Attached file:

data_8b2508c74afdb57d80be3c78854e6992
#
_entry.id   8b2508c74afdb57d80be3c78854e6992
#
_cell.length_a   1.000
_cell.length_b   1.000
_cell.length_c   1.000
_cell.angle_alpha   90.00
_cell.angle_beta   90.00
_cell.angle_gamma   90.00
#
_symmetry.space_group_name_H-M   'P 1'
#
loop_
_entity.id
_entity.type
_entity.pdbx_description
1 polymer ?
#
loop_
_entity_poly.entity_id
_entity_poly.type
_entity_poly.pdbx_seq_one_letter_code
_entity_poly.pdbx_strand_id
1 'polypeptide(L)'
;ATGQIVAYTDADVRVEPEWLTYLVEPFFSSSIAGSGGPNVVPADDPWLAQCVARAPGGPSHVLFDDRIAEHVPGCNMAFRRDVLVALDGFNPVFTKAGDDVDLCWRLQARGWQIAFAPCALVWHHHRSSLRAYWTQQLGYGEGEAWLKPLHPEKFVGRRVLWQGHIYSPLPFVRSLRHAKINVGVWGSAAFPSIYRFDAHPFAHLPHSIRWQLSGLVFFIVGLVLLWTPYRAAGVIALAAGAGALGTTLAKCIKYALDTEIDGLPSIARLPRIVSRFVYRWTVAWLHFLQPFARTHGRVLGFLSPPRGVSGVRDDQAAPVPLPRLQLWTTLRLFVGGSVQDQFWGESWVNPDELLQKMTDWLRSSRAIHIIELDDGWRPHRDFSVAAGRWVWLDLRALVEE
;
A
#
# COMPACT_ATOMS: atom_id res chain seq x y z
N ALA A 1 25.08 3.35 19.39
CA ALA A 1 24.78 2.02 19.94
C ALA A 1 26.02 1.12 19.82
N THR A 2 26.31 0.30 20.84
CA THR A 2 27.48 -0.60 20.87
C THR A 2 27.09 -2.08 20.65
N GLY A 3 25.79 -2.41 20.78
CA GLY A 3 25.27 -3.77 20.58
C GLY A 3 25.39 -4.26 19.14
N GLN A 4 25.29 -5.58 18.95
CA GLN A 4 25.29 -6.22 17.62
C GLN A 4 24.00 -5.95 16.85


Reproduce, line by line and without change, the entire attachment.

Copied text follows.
data_8b2508c74afdb57d80be3c78854e6992
#
_entry.id   8b2508c74afdb57d80be3c78854e6992
#
_cell.length_a   1.000
_cell.length_b   1.000
_cell.length_c   1.000
_cell.angle_alpha   90.00
_cell.angle_beta   90.00
_cell.angle_gamma   90.00
#
_symmetry.space_group_name_H-M   'P 1'
#
loop_
_entity.id
_entity.type
_entity.pdbx_description
1 polymer ?
#
loop_
_entity_poly.entity_id
_entity_poly.type
_entity_poly.pdbx_seq_one_letter_code
_entity_poly.pdbx_strand_id
1 'polypeptide(L)'
;ATGQIVAYTDADVRVEPEWLTYLVEPFFSSSIAGSGGPNVVPADDPWLAQCVARAPGGPSHVLFDDRIAEHVPGCNMAFRRDVLVALDGFNPVFTKAGDDVDLCWRLQARGWQIAFAPCALVWHHHRSSLRAYWTQQLGYGEGEAWLKPLHPEKFVGRRVLWQGHIYSPLPFVRSLRHAKINVGVWGSAAFPSIYRFDAHPFAHLPHSIRWQLSGLVFFIVGLVLLWTPYRAAGVIALAAGAGALGTTLAKCIKYALDTEIDGLPSIARLPRIVSRFVYRWTVAWLHFLQPFARTHGRVLGFLSPPRGVSGVRDDQAAPVPLPRLQLWTTLRLFVGGSVQDQFWGESWVNPDELLQKMTDWLRSSRAIHIIELDDGWRPHRDFSVAAGRWVWLDLRALVEE
;
A
#
# COMPACT_ATOMS: atom_id res chain seq x y z
N ALA A 1 25.08 3.35 19.39
CA ALA A 1 24.78 2.02 19.94
C ALA A 1 26.02 1.12 19.82
N THR A 2 26.31 0.30 20.84
CA THR A 2 27.48 -0.60 20.87
C THR A 2 27.09 -2.08 20.65
N GLY A 3 25.79 -2.41 20.78
CA GLY A 3 25.27 -3.77 20.58
C GLY A 3 25.39 -4.26 19.14
N GLN A 4 25.29 -5.58 18.95
CA GLN A 4 25.29 -6.22 17.62
C GLN A 4 24.00 -5.95 16.85